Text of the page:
- The Washington Times - Thursday, August 2, 2007

In our YouTube, media-saturated, 15-minutes-of-fame Warholian world, it may seem incomprehensible that there are actually people who keep their greatest achievements secret. They shun publicity, book and movie deals, and the unrelenting self-promotion that characterizes our era. They are spies, and not just any kind of spies, but the cadre of intelligence officers whose creativity, daring and discretion make them the CIA’s greatest generation.

They are an unlikely amalgamation of Ivy Leaguers, OSS veterans and country boys, who came together to form an elite organization. They served the CIA from its beginning through the gutting of the clandestine services under CIA Director Stansfield Turner.

Unlike today, when intelligence officers are recruited over the Internet and even through television ads, their recruitment itself was a clandestine affair. Secrecy was the foundation of their organizational culture. It was born of loyalty to one another, a sense of honor to the agents they recruited whose lives and safety depended on them, and to the cause they served.

Like World War II veterans, these spymasters are fast leaving us. Howard T. Bane, whom I was privileged to know over three decades, is one who will be laid to rest this week.

Howard’s 39-year career exemplifies the best of the CIA. He held the Distinguished Intelligence Medal, the CIA’s highest award, and spent more than 20 years in overseas posts. Twice he participated in rebuilding the CIA’s capabilities, first in the 1980s as a Reagan administration transition team member and a member of the Vice President’s Task Force on Terrorism, and then again after September 11, when he returned to the CIA as a “re-employed annuitant.” Despite a cancer diagnosis, Howard worked until the end, calling the CIA his support group.

Early in his career, Howard showed an astonishing ability to pitch and recruit agents. In one three-year posting, he recruited 33 quality agents. He likened it to seduction, and had a rare talent for spotting junior politicians on the rise, insiders in foreign intelligence agencies and mavericks with unique access to hard targets.

He took up flying gliders to get close enough to pitch one particularly productive agent. When a coup in Africa overturned a pro-Soviet government, the Soviet ambassador had heart palpitations. Knowing that the diplomat had no access to an EKG, Howard took the U.S. Embassy’s machine and went to the Soviet’s heavily guarded residential compound, where he administered the test — and pitched the diplomat to spy for the United States. Such exploits earned him the nickname “Give-it-a-Go-Bane,” a paraphrase of the cables from headquarters OK’ing his more unorthodox agent recruitment proposals.

After years in the Third World, Howard became station chief in The Hague just in time for the Japanese Red Army terrorist takeover of the French Embassy. Howard kept his teams going in round-the-clock shifts and worked in tandem with the Dutch for the duration of the hostage crisis. It earned him a promotion to chief of the CIA’s first-ever Office on Terrorism.

Howard also handled risky covert actions. In one Cold War operation, the agency netted 1 million AK-47s stockpiled in Africa and flew them to Laos for use in the covert war there. In 1979, he ran the CIA’s end of Desert One, the Iranian hostage rescue attempt. The military failure at Desert One is well known, but the CIA’s exploits remain untold. Although the CIA’s clandestine capacity had been badly damaged by the late 1970s, Howard found one CIA asset, a Tito partisan retired in Italy, who returned to Iran under deep cover to prepare for the raid. Given current relations with Iran it is inappropriate to say more except that had there been no helicopter collisions at Desert One, the affair would have had a surprise ending.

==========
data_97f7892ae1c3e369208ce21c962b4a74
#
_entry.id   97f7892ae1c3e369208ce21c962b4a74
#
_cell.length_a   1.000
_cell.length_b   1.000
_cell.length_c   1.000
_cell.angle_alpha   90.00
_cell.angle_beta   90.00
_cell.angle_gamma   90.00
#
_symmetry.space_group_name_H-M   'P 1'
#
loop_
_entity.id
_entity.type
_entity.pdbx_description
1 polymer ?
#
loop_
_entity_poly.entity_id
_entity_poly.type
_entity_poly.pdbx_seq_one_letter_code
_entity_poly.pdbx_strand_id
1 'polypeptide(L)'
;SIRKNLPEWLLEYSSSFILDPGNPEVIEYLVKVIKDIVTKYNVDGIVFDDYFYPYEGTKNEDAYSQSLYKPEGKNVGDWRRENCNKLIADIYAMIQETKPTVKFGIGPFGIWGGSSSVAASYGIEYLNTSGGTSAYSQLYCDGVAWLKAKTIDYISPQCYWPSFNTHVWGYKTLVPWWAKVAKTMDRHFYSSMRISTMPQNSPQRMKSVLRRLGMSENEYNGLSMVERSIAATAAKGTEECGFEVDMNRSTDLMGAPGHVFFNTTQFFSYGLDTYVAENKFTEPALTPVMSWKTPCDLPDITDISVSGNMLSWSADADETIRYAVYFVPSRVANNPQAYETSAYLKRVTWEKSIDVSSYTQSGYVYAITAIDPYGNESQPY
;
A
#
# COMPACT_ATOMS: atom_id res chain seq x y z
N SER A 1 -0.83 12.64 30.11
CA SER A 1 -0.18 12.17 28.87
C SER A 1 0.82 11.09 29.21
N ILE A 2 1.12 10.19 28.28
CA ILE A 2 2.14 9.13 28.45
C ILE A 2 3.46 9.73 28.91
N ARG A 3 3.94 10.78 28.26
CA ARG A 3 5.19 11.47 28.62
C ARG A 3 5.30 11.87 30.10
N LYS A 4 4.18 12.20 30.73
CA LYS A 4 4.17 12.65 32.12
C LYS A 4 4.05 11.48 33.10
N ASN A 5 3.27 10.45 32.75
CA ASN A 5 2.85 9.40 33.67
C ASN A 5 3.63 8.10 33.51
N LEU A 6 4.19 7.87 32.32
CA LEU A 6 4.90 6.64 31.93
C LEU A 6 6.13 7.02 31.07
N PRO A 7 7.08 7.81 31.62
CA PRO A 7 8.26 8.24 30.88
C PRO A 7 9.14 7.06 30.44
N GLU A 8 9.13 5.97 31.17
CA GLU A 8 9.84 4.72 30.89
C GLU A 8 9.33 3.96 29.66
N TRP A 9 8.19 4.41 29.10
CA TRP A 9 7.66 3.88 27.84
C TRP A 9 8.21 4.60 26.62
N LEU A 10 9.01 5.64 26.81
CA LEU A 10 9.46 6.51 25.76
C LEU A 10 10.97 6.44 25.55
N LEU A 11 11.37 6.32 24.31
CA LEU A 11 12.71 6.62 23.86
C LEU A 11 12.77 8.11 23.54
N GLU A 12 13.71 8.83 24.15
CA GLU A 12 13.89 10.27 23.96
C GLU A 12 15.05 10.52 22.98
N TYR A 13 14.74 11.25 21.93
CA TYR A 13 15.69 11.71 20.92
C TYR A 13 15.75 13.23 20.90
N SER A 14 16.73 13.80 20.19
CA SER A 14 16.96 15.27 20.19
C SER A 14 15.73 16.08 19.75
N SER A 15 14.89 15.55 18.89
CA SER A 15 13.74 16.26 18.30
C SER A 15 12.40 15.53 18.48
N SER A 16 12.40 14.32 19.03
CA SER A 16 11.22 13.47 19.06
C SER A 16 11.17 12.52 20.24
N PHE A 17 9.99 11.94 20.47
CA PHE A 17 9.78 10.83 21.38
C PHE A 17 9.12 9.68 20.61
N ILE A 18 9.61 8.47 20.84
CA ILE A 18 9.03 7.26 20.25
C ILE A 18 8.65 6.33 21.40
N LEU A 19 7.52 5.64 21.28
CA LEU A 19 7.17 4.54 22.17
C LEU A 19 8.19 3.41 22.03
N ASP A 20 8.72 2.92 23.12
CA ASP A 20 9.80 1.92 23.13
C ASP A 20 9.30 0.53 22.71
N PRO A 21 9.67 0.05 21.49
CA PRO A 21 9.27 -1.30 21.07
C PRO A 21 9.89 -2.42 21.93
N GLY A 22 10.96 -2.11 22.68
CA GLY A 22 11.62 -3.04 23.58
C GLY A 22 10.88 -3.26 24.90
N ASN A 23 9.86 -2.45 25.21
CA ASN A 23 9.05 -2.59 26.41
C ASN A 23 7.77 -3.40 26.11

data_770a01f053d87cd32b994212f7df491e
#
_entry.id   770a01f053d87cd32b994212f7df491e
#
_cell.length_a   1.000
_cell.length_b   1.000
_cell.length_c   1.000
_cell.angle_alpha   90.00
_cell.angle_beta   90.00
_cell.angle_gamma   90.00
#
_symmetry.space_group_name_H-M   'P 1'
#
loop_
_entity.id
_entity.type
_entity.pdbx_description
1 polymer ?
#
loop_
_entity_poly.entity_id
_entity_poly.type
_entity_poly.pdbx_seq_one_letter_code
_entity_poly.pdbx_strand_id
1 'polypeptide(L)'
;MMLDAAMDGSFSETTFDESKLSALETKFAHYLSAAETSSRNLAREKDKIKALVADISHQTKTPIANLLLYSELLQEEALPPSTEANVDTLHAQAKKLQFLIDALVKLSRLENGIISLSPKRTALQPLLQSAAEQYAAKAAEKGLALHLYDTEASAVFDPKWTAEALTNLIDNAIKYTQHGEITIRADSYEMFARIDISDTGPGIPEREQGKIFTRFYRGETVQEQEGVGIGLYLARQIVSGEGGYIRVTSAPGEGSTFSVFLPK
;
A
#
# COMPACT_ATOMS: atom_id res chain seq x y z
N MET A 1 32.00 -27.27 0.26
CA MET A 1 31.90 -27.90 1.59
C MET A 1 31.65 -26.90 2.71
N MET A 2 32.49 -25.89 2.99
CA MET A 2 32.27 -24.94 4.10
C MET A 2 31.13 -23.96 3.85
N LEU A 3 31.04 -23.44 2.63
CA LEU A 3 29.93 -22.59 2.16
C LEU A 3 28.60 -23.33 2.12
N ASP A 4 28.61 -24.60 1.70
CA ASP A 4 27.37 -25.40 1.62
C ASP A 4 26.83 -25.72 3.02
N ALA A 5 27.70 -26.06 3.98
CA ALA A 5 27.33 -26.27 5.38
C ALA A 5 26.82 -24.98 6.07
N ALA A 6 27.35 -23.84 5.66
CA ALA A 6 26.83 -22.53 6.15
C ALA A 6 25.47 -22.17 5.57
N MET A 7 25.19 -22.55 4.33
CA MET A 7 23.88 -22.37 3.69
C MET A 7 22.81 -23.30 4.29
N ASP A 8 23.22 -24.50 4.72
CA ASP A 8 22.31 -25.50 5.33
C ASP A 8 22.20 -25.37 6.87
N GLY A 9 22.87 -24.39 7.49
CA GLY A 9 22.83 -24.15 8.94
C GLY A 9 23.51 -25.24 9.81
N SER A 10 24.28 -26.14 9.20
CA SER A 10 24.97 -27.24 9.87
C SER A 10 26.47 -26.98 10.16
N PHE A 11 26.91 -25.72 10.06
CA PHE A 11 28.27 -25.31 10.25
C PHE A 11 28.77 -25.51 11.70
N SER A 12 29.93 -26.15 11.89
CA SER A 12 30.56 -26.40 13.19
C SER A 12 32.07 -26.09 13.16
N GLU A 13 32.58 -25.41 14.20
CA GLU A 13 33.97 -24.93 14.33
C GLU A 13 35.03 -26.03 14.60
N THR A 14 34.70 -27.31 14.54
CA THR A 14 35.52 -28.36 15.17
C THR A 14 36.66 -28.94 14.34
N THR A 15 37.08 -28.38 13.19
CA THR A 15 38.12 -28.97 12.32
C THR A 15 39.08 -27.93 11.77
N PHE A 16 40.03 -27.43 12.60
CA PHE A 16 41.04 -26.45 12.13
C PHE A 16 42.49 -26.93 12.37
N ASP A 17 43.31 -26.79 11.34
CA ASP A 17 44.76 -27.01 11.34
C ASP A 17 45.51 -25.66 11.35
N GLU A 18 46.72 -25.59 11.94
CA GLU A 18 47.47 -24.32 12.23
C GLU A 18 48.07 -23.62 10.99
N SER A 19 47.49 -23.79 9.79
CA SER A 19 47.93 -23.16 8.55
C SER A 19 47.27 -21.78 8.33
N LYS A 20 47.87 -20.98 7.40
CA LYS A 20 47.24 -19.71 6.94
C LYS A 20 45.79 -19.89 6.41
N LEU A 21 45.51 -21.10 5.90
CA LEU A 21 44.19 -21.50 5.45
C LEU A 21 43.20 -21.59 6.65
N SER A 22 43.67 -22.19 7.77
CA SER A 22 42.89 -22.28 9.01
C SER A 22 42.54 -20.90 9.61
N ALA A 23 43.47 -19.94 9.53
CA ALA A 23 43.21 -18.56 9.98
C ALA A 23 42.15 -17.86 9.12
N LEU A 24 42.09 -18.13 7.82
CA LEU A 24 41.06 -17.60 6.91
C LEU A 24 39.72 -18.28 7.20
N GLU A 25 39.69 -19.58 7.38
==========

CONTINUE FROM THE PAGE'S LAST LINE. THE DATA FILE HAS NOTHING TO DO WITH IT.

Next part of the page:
In the early 1990s, Howard was among the first to identify militant Islam as a direct challenge to U.S. interests. He monitored events in the Middle East and Iraq very closely and was keenly aware of the shortfalls of U.S. intelligence. He deplored the CIA’s cutbacks in stations, posts and personnel. The shortcomings he identified were serious enough that in the summer of 2002 I wrote to my former Reagan-era associate, then-Chief of Staff Andrew Card, to urge him to discount intelligence purporting that Iraq had weapons of mass destruction.

After September 11, Howard and other “re-employed annuitants” kept vital functions at CIA going so that the agency could rapidly staff up overseas stations with experienced younger officers. The CIA literally could not have expanded to cover the breadth of terrain required to combat terrorism without men and women like Howard willing to continue their service in their golden years. Among the things they have tried to pass on to the thousands of new intelligence officers brought into service since September 11 are the risk-taking, creative techniques and spirit that characterized the CIA’s “Silent Generation.”

Howard understood that there were no guarantees that a revitalized CIA would be his legacy. He hoped for it, but also recognized the bureaucratic and cultural obstacles. That isn’t what motivated his return to service. He did it because it was the right and honorable thing to do, without fanfare or acclaim, just as he and his generation have done from the start.

John B. Roberts II is an author and television producer who served in the Reagan White House.